Strange Panda behavior...

I have noticed strange Panda behavior while working on my code (

I noticed that when I run this code then it uses more then 300 Mb of my memory (according to Task Manager in WinXP). If I alt-tab to some other application, the memory usage gets below 100 Mb (and later remains at this level, even when I return to the Panda screen again). It doesn’t affect fps also. Why?

Here are some pics:

  1. Before running panda:

  2. After running panda:

  3. After alt-tab:

Another thing: If I start my computer and after the Windows has started I run the code, I get about 100 fps (VSync off in drivers). If I then hibernate the computer, wake it up, and run the code again, I get about 170-180 fps. Why?

  1. After hibernating:

Nobody knows? :frowning:

I’m guessing both of these weirdnesses are due to your graphics driver, not Panda per se.

All sorts of weird things go on inside graphics drivers. Frankly, I wish we had more control over those sorts of weirdnesses, but we don’t.


Do you mean that at the moment you see no way to ensure that games runs with highest fps and lowest memory consumption?
(BTW, I use ATI Mobility Radeon X1600, with Catalyst 8.1)

Well, if you’re willing to be flexible in your definition of “highest” and “best”, sure. You can do all sorts of things to improve your frame rate and/or memory consumption.

If you’re asking the question, “My frame rate is X and I want to make it better, what can I do?” we can help you answer that question.

But if you’re asking the question, “Why is my frame rate X and then suddenly jumps to Y after I minimize and restore the window,” well, I have to shrug and say I don’t know, but it’s probably something funny your driver is doing.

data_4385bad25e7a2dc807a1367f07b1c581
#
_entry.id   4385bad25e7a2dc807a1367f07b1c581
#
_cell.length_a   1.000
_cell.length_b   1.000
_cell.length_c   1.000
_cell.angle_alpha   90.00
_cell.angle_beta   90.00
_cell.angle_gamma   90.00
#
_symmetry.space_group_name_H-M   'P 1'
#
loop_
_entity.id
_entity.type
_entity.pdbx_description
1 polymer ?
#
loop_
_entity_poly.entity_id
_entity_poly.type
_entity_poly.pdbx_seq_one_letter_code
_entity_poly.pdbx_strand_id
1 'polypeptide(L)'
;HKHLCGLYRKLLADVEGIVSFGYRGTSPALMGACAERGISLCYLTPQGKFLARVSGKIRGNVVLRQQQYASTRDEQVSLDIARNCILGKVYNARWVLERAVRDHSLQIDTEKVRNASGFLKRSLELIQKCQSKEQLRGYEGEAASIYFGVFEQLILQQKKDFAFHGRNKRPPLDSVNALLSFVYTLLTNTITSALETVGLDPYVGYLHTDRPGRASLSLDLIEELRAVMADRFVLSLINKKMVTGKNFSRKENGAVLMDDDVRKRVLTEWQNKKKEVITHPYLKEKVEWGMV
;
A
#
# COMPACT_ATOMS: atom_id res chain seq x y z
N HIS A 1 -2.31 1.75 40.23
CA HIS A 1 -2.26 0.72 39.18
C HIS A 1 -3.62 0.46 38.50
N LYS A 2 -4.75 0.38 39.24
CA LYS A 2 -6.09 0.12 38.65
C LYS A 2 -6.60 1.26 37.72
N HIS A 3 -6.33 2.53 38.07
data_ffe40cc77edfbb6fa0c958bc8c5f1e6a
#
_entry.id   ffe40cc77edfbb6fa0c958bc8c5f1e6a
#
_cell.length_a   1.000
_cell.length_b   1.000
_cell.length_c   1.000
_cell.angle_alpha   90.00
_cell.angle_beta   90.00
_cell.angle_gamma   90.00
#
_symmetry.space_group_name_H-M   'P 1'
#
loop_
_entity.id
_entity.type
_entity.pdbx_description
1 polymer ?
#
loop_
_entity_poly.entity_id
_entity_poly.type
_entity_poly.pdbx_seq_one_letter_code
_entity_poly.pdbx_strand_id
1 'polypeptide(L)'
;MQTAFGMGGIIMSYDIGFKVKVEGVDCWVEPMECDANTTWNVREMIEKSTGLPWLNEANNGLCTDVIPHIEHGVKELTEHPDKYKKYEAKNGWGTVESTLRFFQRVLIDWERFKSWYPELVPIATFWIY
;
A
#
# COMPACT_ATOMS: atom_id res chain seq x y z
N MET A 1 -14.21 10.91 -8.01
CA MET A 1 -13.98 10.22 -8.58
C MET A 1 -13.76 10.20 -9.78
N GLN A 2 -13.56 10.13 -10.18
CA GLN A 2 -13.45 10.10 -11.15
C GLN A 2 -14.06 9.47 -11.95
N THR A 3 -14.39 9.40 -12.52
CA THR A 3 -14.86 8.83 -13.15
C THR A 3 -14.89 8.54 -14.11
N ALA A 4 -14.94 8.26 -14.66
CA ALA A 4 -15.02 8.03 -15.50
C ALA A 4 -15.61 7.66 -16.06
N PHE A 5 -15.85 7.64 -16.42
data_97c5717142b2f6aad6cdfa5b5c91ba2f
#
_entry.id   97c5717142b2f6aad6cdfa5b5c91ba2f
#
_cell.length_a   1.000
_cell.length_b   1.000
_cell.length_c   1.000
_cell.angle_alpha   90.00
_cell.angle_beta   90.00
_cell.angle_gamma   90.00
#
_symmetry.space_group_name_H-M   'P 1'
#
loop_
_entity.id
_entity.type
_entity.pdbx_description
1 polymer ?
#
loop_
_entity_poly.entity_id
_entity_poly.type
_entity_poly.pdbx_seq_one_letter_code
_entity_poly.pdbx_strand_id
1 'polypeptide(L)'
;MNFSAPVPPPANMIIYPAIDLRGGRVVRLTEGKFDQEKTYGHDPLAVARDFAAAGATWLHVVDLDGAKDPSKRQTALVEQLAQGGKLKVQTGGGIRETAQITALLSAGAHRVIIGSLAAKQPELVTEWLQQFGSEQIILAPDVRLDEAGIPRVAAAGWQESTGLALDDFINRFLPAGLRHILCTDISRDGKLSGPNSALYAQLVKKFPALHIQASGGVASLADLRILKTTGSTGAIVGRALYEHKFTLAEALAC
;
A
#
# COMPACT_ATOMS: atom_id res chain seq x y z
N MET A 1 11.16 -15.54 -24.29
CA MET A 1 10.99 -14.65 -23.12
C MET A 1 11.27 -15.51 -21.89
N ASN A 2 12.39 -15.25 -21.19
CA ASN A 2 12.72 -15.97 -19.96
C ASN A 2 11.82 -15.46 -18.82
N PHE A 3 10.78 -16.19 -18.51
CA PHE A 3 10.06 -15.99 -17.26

I can make some guesses. When you minimize the window, all of your assets get removed from graphics memory. When you restore the window, they all get put back in. It’s possible that your texture memory happened to be arranged in a suboptimal order, so that the graphics card had to jump back and forth across texture memory in order to render your scene, blowing any internal caches. And maybe when it reloaded, it happened to put them back into a more optimal order, so that the caches were better utilized.

But all that happens at a very low level, under the hood from Panda (or from any other middleware graphics engine). We can’t control it. I can’t even guarantee that it will always happen that way–maybe next week, when you minimize the window and restore it, it will suddenly come back with a much worse frame rate.

Also, as to your memory utilization, what you’re seeing is the resident memory, which is different from total memory. When you minimize the application, if you are running on a low-memory machine, then most of the application will be swapped out of main memory to make room for other applications. When you restore the window, then those parts of the application that are currently active will be swapped back in. As you use more of the application’s memory image, more of it will come back in, but the immediate appearance is that your application is reported as consuming less memory in the Task Manager (simply because less of it happens to be resident right now). Don’t be misled–it is still just as big as it was before you minimized it, but now more of it is in your swap file instead of in your RAM chips.


Well, what concerns the frame rate, it seems I have found the problem :slight_smile: It has nothing to do with Panda. I use Asus laptop with Core Duo and ATI X1600 with their Power4 Gear+ utility that controls processor speed to save energy. It seems after the normal boot it fails to set the processor clock at maximum speed, and works at lower “office” speed all the time. If I hibernate computer and wake it up, it works fine, and can set correct speed for the processor :laughing: It was a great surprise to me :smiley:
Honestly, I am not sure who is the true culprit: Windows or Power4 Gear+, but the cause of low fps is under-clocked processor. I will try running Panda in fullscreen mode tomorrow, maybe it will help.